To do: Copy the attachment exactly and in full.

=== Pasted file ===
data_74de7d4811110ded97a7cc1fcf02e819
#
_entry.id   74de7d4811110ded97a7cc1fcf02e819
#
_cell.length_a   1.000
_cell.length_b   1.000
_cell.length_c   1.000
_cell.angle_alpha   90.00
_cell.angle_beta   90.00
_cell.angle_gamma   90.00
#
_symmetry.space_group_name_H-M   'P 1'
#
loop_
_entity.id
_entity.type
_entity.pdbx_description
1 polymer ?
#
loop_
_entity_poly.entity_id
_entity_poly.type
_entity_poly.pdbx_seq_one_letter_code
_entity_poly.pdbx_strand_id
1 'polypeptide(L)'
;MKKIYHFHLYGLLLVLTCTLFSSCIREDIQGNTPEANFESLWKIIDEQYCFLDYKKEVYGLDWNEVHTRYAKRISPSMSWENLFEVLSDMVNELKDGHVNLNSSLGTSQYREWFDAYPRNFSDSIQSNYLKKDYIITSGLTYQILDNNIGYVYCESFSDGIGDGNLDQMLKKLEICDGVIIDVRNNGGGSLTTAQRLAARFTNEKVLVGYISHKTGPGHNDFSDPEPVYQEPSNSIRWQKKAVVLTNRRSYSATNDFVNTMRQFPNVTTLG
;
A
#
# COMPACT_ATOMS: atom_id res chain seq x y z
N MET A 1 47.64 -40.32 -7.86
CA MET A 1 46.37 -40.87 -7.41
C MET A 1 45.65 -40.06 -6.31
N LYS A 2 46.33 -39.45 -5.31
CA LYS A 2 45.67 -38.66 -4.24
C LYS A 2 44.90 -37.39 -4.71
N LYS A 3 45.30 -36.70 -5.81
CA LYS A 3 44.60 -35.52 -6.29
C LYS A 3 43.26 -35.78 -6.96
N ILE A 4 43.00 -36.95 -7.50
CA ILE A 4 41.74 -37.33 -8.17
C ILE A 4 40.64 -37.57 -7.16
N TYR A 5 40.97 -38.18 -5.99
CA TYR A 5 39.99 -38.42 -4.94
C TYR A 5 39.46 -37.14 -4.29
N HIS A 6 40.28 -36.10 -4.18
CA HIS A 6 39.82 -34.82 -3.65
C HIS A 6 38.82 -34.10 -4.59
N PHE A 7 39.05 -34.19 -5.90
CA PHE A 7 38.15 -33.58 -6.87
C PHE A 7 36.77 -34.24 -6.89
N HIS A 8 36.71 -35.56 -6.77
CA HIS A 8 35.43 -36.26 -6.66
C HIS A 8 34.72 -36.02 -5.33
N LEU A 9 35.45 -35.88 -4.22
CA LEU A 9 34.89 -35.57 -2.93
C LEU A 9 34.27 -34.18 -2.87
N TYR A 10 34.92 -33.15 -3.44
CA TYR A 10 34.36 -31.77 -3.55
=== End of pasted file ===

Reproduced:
data_74de7d4811110ded97a7cc1fcf02e819
#
_entry.id   74de7d4811110ded97a7cc1fcf02e819
#
_cell.length_a   1.000
_cell.length_b   1.000
_cell.length_c   1.000
_cell.angle_alpha   90.00
_cell.angle_beta   90.00
_cell.angle_gamma   90.00
#
_symmetry.space_group_name_H-M   'P 1'
#
loop_
_entity.id
_entity.type
_entity.pdbx_description
1 polymer ?
#
loop_
_entity_poly.entity_id
_entity_poly.type
_entity_poly.pdbx_seq_one_letter_code
_entity_poly.pdbx_strand_id
1 'polypeptide(L)'
;MKKIYHFHLYGLLLVLTCTLFSSCIREDIQGNTPEANFESLWKIIDEQYCFLDYKKEVYGLDWNEVHTRYAKRISPSMSWENLFEVLSDMVNELKDGHVNLNSSLGTSQYREWFDAYPRNFSDSIQSNYLKKDYIITSGLTYQILDNNIGYVYCESFSDGIGDGNLDQMLKKLEICDGVIIDVRNNGGGSLTTAQRLAARFTNEKVLVGYISHKTGPGHNDFSDPEPVYQEPSNSIRWQKKAVVLTNRRSYSATNDFVNTMRQFPNVTTLG
;
A
#
# COMPACT_ATOMS: atom_id res chain seq x y z
N MET A 1 47.64 -40.32 -7.86
CA MET A 1 46.37 -40.87 -7.41
C MET A 1 45.65 -40.06 -6.31
N LYS A 2 46.33 -39.45 -5.31
CA LYS A 2 45.67 -38.66 -4.24
C LYS A 2 44.90 -37.39 -4.71
N LYS A 3 45.30 -36.70 -5.81
CA LYS A 3 44.60 -35.52 -6.29
C LYS A 3 43.26 -35.78 -6.96
N ILE A 4 43.00 -36.95 -7.50
CA ILE A 4 41.74 -37.33 -8.17
C ILE A 4 40.64 -37.57 -7.16
N TYR A 5 40.97 -38.18 -5.99
CA TYR A 5 39.99 -38.42 -4.94
C TYR A 5 39.46 -37.14 -4.29
N HIS A 6 40.28 -36.10 -4.18
CA HIS A 6 39.82 -34.82 -3.65
C HIS A 6 38.82 -34.10 -4.59
N PHE A 7 39.05 -34.19 -5.90
CA PHE A 7 38.15 -33.58 -6.87
C PHE A 7 36.77 -34.24 -6.89
N HIS A 8 36.71 -35.56 -6.77
CA HIS A 8 35.43 -36.26 -6.66
C HIS A 8 34.72 -36.02 -5.33
N LEU A 9 35.45 -35.88 -4.22
CA LEU A 9 34.89 -35.57 -2.93
C LEU A 9 34.27 -34.18 -2.87
N TYR A 10 34.92 -33.15 -3.44
CA TYR A 10 34.36 -31.77 -3.55